There will be a live feed of the leg 3 finish from Itajaí on the Eurosport.com blogs about The Ocean Race – details below.
It was the last thing they needed.
A quick, deepening low pressure system bringing winds in excess of 40 knots, a sickening sea state, and another massive challenge for sailors operating on the 34th day of racing.
But that was the state of play overnight on Friday night. It was no April fools joke.
Some of the action on Team Holcim PRB
It meant an exhausting, pressure-filled night, trying to compete for points while making sure the boat and crew could make it to the finish line.
“This is the final push – push, push, push!!!” said Malizia’s skipper Boris Herrmann. “I’m trying to keep the boat upright and balanced under the sails… I have to confess, I’m a bit tense. You don’t want to make a mistake now, here.”
The tracker is on “live” five minute updates now
With the competition so close, teams are being circumspect about how much damage they have suffered. It’s a competive advantage to hide your vulnerabilities from the competition, but nobody has raced 15,000 hard miles unscathed.
There is no doubt that every boat is operating at less than 100%. And every crew member is being asked to give more, well past their comfort level.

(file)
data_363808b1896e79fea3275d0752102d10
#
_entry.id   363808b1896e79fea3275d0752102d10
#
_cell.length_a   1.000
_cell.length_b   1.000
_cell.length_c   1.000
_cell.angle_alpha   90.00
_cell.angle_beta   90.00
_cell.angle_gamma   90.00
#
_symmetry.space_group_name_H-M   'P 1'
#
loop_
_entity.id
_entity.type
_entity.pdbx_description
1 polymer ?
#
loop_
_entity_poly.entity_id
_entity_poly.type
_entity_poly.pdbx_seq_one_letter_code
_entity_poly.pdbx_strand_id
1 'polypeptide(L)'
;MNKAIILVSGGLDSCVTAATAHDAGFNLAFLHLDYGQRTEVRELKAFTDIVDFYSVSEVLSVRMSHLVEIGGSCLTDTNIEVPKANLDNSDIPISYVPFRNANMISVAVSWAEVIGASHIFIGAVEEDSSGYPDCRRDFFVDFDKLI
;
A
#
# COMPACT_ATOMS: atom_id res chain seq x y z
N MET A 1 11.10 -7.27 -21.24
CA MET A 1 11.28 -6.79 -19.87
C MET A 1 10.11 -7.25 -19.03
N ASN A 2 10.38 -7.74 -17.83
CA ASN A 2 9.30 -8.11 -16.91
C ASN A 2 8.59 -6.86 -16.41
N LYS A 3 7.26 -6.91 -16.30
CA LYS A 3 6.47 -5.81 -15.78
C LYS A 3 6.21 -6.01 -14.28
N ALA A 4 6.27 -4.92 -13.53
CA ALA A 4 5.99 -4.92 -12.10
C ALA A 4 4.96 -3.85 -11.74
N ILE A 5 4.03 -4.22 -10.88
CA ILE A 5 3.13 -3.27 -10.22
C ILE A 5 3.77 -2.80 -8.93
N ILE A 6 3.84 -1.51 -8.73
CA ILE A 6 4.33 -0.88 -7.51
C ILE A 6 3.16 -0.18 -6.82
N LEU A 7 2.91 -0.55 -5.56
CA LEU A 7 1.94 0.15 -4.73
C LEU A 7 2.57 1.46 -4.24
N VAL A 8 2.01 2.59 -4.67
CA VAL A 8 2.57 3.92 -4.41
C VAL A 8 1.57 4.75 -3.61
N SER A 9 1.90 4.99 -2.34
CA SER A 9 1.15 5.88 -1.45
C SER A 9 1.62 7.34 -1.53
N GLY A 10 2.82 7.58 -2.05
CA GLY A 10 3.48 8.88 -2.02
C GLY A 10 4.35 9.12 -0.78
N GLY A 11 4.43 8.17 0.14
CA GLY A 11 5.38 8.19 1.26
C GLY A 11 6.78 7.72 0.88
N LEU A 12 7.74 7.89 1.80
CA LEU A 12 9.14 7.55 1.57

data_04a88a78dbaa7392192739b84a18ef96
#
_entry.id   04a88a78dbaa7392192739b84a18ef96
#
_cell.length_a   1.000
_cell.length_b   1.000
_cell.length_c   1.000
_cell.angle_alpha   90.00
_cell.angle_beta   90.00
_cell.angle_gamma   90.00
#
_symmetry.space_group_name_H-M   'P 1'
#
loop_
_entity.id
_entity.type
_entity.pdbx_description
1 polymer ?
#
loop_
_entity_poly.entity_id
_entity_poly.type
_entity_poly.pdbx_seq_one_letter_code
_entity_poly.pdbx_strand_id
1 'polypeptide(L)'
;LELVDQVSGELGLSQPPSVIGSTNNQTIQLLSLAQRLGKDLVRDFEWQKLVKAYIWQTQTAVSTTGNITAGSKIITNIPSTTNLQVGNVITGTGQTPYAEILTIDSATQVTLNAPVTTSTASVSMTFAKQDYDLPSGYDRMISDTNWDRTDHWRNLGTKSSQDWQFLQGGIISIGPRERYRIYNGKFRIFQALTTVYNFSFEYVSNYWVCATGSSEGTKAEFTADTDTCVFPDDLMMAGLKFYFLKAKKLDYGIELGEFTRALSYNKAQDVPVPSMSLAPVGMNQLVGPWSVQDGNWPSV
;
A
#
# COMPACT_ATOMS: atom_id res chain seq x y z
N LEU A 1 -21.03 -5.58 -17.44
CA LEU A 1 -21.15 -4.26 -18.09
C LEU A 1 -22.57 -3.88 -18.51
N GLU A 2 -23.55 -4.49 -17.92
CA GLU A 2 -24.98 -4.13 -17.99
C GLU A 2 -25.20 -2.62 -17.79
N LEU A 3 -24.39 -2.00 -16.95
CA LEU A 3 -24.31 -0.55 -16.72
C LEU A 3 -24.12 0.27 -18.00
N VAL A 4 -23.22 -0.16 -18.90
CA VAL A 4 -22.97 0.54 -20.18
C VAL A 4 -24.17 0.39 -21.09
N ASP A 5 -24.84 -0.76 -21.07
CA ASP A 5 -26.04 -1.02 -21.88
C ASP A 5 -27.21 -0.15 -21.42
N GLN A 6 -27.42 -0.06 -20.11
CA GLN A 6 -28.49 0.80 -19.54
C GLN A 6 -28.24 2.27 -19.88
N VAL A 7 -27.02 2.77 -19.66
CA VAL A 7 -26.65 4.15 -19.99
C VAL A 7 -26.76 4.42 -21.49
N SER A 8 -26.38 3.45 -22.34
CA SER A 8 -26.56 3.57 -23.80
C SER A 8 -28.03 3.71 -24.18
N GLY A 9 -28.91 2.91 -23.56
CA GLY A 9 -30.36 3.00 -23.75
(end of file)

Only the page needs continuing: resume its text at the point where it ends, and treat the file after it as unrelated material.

For example, Team Holcim-PRB dropped miles to Team Malizia on Friday evening. After the boats had raced in lockstep since Cape Horn, it was unusual to see Malizia quickly stretch out to 30-plus miles.
It’s not hard to imagine some level of damage on board as a contributing factor. The distance seems to have stabilised this morning (local time), but what happened on Friday could already be the leg-winning difference for Boris Herrmann’s team.
Both teams pushed close to the shore to escape the worst of the weather, but still experienced gale force winds and a punishing sea state.
Further back, in the fight for third place, we know Biotherm hit an object Friday evening and damaged their port foil. The fact that 11th Hour Racing Team hasn’t added to its lead in a meaningful way would indicate Charlie Enright’s squad is probably operating at a level less than 100% as well.
It would be impossible to overstate how challenging this last run up the coast has been. Since Cape Horn the teams have been in a constant battle. Normally the turn to the north provides a respite from the southern ocean and a return to a week of tactical racing to the finish.
This year, it has been a continuous series of new challenges to be met by crews and boats who have been pushed long past their operational limits.
The finish line off the Ocean Live Park in Itajai can’t come soon enough.
The ETA for the winning boat is between 0200 and 0800 local time Sunday morning in Itajaï – 0600 to noon UTC on Sunday. Regardless of final arrival time, a very warm welcome is awaiting in Itajaí.
Live coverage of the finish will be available via a player in The Ocean Race blogs on Eurosport.com.
The English blog is at: https://www.eurosport.co.
The German blog can be found at: https://www.eurosport.de/s
En français – https://www.eurosport.fr/voi
In Spanish – https://www.eurosport.es/vel
In Italian – https://www.eurosport.it/vel